Wednesday, June 6, 2012

My mother's birthday

Today is (was?) my mother's birthday.  She would have been 80.  My parents would have had a special celebration. I would have called her.  I did last year, knowing it would likely be the last time I wished her happy birthday.  She would have said something memorable, about gratitude for her friends, family and husband.   This year, what can I say?  It's trite to say "happy birthday" to her where ever she is.  This year I can't say it. I can only think what if.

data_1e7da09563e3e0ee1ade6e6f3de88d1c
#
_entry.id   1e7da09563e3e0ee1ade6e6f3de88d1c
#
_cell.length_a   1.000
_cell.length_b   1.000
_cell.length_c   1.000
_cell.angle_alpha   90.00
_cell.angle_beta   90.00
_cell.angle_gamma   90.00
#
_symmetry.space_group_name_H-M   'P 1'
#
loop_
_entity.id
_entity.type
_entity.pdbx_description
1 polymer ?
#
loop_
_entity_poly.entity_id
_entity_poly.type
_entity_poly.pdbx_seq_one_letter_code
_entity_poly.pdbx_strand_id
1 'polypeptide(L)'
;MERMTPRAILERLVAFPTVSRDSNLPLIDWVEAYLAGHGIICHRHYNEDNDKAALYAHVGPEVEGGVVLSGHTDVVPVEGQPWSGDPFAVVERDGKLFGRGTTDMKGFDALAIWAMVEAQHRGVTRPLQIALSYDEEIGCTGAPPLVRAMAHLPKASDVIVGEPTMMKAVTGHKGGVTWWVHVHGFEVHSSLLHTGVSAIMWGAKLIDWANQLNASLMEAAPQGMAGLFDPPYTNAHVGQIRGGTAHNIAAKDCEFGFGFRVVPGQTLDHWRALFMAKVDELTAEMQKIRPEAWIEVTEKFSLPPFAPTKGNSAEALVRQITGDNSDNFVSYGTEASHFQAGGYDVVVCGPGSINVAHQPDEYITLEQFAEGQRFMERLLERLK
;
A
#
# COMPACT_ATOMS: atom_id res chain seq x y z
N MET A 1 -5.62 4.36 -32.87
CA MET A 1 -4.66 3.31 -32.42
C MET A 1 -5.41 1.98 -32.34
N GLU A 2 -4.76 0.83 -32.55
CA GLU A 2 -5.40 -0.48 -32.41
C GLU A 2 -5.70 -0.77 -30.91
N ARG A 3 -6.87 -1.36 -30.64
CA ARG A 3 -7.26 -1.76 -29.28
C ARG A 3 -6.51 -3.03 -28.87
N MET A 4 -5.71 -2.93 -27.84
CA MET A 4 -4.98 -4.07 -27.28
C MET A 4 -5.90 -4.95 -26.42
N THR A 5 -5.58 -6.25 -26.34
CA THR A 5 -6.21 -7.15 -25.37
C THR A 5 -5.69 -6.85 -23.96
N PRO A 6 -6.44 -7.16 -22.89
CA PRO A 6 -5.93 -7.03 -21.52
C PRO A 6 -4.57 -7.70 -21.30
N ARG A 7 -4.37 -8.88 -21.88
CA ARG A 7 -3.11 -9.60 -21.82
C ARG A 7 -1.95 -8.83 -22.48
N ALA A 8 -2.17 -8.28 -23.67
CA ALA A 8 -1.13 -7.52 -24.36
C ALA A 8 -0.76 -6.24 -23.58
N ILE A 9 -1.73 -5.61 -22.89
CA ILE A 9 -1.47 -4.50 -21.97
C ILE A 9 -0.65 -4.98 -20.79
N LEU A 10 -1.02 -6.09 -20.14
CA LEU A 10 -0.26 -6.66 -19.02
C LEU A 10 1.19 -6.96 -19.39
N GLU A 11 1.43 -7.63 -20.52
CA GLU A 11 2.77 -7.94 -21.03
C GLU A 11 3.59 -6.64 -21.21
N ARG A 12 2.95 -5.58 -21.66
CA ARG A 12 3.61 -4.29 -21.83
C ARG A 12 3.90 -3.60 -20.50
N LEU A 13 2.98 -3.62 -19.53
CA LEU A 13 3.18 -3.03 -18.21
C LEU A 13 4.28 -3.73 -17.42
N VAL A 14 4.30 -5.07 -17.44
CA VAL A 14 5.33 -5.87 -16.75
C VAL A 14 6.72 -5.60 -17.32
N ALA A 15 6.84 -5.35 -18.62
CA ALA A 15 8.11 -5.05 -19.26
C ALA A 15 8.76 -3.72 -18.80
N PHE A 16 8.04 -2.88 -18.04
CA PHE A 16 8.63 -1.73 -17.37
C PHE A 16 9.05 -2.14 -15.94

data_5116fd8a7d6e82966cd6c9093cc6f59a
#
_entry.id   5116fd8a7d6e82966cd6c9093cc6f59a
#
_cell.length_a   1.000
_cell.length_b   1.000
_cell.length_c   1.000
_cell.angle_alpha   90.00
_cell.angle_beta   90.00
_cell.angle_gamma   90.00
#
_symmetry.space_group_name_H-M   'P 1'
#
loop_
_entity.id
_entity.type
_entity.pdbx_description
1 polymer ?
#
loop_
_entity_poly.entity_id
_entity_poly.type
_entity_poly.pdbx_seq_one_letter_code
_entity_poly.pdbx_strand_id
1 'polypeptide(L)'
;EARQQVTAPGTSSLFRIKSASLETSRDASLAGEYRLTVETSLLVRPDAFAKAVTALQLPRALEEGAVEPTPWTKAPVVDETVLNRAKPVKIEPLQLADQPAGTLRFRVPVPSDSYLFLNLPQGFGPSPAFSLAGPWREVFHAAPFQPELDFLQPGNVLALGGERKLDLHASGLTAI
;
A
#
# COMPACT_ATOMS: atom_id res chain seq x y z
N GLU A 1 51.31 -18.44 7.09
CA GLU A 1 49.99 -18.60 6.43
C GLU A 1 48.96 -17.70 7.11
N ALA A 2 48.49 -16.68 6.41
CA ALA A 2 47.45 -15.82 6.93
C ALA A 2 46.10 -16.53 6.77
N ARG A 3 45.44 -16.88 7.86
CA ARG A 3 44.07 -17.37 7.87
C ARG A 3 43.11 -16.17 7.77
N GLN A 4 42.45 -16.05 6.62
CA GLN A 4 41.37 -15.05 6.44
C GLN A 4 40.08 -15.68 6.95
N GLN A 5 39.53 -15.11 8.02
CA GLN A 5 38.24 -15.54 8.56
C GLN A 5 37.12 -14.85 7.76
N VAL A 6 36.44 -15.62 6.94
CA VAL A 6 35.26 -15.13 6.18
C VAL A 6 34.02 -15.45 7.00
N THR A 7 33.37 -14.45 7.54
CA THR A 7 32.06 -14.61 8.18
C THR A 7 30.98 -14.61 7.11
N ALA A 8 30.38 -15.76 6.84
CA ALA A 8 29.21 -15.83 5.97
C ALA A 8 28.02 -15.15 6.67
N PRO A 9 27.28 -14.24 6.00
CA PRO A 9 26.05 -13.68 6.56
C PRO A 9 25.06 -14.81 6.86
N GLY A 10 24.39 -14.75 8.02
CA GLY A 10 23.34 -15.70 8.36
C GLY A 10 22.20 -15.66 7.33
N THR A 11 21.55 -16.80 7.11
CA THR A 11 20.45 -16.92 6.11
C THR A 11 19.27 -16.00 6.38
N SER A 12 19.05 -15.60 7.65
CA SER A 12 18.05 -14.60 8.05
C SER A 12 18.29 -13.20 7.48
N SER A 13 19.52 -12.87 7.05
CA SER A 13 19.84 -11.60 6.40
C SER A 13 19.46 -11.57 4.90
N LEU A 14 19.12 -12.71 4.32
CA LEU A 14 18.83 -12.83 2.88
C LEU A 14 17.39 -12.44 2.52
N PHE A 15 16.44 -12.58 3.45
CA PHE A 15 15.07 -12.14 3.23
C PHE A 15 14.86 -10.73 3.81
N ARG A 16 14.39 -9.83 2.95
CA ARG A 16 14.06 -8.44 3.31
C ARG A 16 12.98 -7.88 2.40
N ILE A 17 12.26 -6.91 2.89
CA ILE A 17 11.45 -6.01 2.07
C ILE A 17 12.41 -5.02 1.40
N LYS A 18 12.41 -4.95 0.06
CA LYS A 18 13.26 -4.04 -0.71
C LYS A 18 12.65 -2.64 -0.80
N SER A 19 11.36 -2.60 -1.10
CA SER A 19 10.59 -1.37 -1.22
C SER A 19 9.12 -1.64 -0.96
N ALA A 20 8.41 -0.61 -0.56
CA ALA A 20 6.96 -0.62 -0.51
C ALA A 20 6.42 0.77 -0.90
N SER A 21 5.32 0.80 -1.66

Judaism teaches that we remember our loved ones on their Yahrzeit, not their birthday. Why is this?  In the U.S. it is birthdays that mark national holidays, Washington, Lincoln, MLK.  A birthday marks the beginning of life, its promise, its potential.  A Yahrzeit marks the life lived, the promise fulfilled, the potential realized.  We remember life by marking its end. Beginnings mean less  than endings, for it is what transpired in between that carries meaning. 

My mother lived a rich, unusual, inspiring life. Today would been the beginning of its 80th year. I'm sad she did not live to see it. I will commemorate her life and cry for its ending, not today, but on November 9, the 24th of Cheshvan, the anniversary of her passing.

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